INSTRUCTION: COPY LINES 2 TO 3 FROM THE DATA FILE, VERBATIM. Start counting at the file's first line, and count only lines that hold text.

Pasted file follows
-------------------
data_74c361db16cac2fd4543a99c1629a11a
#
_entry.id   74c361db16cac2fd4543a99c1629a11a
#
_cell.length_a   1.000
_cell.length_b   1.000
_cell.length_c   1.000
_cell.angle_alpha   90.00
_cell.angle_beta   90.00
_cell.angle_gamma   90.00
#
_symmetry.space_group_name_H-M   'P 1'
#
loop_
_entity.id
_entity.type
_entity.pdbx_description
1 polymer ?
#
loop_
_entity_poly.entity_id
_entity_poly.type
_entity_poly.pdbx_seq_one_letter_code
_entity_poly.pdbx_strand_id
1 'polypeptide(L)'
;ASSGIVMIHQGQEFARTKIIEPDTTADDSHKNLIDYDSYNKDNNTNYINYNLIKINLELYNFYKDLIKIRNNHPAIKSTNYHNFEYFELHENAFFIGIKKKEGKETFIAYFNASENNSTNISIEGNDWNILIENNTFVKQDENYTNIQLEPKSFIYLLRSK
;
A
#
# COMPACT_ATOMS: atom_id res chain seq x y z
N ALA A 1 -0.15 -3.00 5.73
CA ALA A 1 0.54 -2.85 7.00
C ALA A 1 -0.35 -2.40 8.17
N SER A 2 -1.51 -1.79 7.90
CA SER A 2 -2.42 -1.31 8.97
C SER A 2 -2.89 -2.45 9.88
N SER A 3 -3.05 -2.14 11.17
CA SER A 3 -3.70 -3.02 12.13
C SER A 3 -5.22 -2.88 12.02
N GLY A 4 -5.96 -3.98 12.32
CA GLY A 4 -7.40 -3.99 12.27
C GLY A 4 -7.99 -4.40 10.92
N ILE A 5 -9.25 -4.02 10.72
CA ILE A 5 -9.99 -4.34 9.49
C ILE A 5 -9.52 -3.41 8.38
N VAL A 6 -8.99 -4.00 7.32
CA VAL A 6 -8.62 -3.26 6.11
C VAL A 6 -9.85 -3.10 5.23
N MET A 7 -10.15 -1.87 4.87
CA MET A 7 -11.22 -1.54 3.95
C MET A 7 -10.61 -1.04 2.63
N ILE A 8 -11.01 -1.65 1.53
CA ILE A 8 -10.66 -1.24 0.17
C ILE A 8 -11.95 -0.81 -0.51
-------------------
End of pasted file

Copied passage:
#
_entry.id   74c361db16cac2fd4543a99c1629a11a